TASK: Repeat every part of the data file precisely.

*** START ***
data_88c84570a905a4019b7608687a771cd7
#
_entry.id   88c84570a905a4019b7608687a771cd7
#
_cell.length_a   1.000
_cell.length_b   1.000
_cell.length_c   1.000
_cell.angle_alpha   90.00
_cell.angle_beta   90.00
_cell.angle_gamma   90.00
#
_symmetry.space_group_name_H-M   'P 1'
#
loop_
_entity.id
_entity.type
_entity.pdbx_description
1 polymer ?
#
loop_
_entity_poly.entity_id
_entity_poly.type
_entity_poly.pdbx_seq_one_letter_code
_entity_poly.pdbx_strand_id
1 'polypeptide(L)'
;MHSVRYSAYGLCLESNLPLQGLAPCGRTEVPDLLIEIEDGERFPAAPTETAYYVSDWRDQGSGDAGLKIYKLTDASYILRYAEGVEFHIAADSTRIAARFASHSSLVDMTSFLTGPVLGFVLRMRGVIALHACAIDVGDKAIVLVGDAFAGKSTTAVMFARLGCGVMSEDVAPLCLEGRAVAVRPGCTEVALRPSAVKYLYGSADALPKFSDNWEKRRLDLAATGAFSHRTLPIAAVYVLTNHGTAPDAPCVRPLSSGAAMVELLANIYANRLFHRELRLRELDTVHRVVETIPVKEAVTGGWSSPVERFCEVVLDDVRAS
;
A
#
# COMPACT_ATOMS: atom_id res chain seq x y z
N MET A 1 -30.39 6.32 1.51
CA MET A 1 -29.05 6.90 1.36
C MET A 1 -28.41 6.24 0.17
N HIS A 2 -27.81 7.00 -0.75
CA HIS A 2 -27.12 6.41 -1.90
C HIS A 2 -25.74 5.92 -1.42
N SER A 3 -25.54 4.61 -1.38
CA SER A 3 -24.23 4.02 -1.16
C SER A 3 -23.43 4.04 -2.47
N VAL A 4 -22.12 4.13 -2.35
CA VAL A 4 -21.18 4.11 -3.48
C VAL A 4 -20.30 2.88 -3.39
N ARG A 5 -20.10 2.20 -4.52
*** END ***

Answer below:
data_88c84570a905a4019b7608687a771cd7
#
_entry.id   88c84570a905a4019b7608687a771cd7
#
_cell.length_a   1.000
_cell.length_b   1.000
_cell.length_c   1.000
_cell.angle_alpha   90.00
_cell.angle_beta   90.00
_cell.angle_gamma   90.00
#
_symmetry.space_group_name_H-M   'P 1'
#
loop_
_entity.id
_entity.type
_entity.pdbx_description
1 polymer ?
#
loop_
_entity_poly.entity_id
_entity_poly.type
_entity_poly.pdbx_seq_one_letter_code
_entity_poly.pdbx_strand_id
1 'polypeptide(L)'
;MHSVRYSAYGLCLESNLPLQGLAPCGRTEVPDLLIEIEDGERFPAAPTETAYYVSDWRDQGSGDAGLKIYKLTDASYILRYAEGVEFHIAADSTRIAARFASHSSLVDMTSFLTGPVLGFVLRMRGVIALHACAIDVGDKAIVLVGDAFAGKSTTAVMFARLGCGVMSEDVAPLCLEGRAVAVRPGCTEVALRPSAVKYLYGSADALPKFSDNWEKRRLDLAATGAFSHRTLPIAAVYVLTNHGTAPDAPCVRPLSSGAAMVELLANIYANRLFHRELRLRELDTVHRVVETIPVKEAVTGGWSSPVERFCEVVLDDVRAS
;
A
#
# COMPACT_ATOMS: atom_id res chain seq x y z
N MET A 1 -30.39 6.32 1.51
CA MET A 1 -29.05 6.90 1.36
C MET A 1 -28.41 6.24 0.17
N HIS A 2 -27.81 7.00 -0.75
CA HIS A 2 -27.12 6.41 -1.90
C HIS A 2 -25.74 5.92 -1.42
N SER A 3 -25.54 4.61 -1.38
CA SER A 3 -24.23 4.02 -1.16
C SER A 3 -23.43 4.04 -2.47
N VAL A 4 -22.12 4.13 -2.35
CA VAL A 4 -21.18 4.11 -3.48
C VAL A 4 -20.30 2.88 -3.39
N ARG A 5 -20.10 2.20 -4.52